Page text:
Since I was a young boy, I’ve always been intrigued by old cars and trucks. Unlike some, many of my earliest memories don’t involve trips to Disney Land or rides on the merry-go-round with a parent looking on proudly documenting the moment on super 8 film. Not me, my most cherished memories involve my dad taking me to the junkyards just beyond Shea Stadium by Willets Point to find a part for his latest clunker or to exact a debt from someone who couldn’t cover the split on the recent prize fight or that week’s Football game. Those early trips to the unpaved roads and auto part graveyard, along with our treks to the train yards in Woodside, Queens would help shape my love of art, antiques, crate digging for records, antiques and finding the beauty in things others often leave behind. Here’s to seeking out, searching and finding those hidden treasures.
For as long as I can remember and probably before. I’ve always been drawn to gas stations and junk yards. From a very young age I could often be found snooping around the gas station on my corner of 83rd street and Astoria Blvd. or tagging along with my Dad to collect from many of the gamblers who worked at the junk yards outside of Shea Stadium. Drawn perhaps, by the smell of gasoline, barb wired fences, guard dogs and random car parts. These places served as the keys to some of my earliest adventures.
So when my wife pulled in to the parking space across from Central District Ice Cream. My excitement regarding a sweet weekend treat was doubled by the site of an abandoned / out of business gas station. Between the antique cars parked in the lot to the hose-less gas pumps. It was all goosebumps and fist pumps. Once again, I was reduced to using my cellphone. I snapped a few shots before joining my wife for ice cream across the street.
As for the ice cream. My wife had a cup of Peanut Butter & Plum Jam. While I indulged in a waffle cone of Coconut Cantaloupe. Great stuff and highly recommended on our part. As I get older, I take a lot of satisfaction knowing that the smell of old gas stations and the taste of freshly scooped ice cream still bring a smile to my face.
Some of my earliest memories involve my Dad taking me to the junk yards just beyond Shea stadium at Willets Point. Whether it was to scavenge for parts to keep his T-bird running or as a shark collecting on bets whose payment had over reached the official calendar dates. For me personally, the opportunity to seize the passenger’s seat and tag along on such an adventure was better than a trip to Disneyland, or at least the local arcade. That excitement I felt when the car would come to a rolling stop. Where I’d eject myself from the car, run past the half-berserk junk yard dog towards the wrecked cars, old tires and random parts that lay about like toys waiting to be opened on Christmas Day. I tell ya. From the age of five to about ten years old, there weren’t many playgrounds or theme parks worthy of such excitement on my part.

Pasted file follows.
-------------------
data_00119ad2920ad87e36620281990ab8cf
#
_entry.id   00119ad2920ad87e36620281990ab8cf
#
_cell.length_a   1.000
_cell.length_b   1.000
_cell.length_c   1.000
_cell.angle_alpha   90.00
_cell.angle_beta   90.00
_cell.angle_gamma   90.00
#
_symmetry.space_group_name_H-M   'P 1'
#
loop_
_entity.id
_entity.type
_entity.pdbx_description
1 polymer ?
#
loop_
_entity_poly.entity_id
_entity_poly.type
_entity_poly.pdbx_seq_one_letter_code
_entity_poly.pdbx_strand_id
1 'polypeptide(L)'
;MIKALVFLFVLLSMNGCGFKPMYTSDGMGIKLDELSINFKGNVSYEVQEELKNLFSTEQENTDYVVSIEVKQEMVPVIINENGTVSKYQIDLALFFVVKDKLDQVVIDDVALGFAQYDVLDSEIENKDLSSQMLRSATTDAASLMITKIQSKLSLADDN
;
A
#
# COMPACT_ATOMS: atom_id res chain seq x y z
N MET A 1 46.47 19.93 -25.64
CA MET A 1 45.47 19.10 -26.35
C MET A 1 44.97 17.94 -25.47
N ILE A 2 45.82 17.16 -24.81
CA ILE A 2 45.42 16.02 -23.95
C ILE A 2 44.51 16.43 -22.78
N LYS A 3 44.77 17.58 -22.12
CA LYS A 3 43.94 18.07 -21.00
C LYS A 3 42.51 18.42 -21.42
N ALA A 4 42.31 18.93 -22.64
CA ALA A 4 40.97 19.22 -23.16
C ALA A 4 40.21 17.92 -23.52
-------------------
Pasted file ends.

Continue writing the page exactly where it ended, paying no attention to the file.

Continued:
Decades later, and with many years behind me. I find myself, sometimes embarrassingly, drawn to the same things that inspired me as a child. Things that, till this day, raise my brow as well as the hair on my arm or the back of my neck.Those sensors and those knots in my stomach let me know that… as broken down as I may be. I’m still alive and full of a passion to get closer, investigate, document and report back. I hope that passion never leaves me.
This afternoon while walking on a stretch of Route 9 highway. I had a straight up “Stand By Me” moment. You know, the moment where they’re walking on the train tracks and come upon the bridge. Well, in my case it wasn’t train tracks or the fear of an oncoming train bearing down on me. As I passed the cemetery gates and the overpass looking down on the train yard. I suddenly came to a dead end. The rocky, gravely road I had been walking on for miles ceased to exist at what seemed like the final leg of my journey home.
Stopped in my tracks. I looked at my limited options. Already bloodied and still bleeding from a fall about a half mile back. I wiped my sun beaten brow and began to contemplate my narrow choices. Option 1; Walk just a matter of feet (Maybe a hundred or so) on the shoulder of a very busy shoulder of the road that turned onto 9 South and the Pulaski Bridge and proceed to what is known as “The Circle of Death. Option 2; Walk back about a half mile and cross at the next available signal. Having recently watched as car after car mindlessly broke for the shoulder (unfortunately for them, towards a tragic accident and in to the waiting sirens or the local police.) and how dangerous that spot tends to be. I began limping back towards the traffic light in the not so close distance. As I limped towards my destination I spotted a small break in the concrete medium and waited for my chance to bolt towards it. Lucky for me, I made it across without being hit or causing any collisions. Before long I was home wiping the blood from my leg. If there’s anything to be learned from my experience. It would be to dress appropriately. Sandals and shorts are not recommended when walking the highways or exploring local junkyard’s or industrial complexes. Two, take the high road. Life is too precious to have it end foolishly.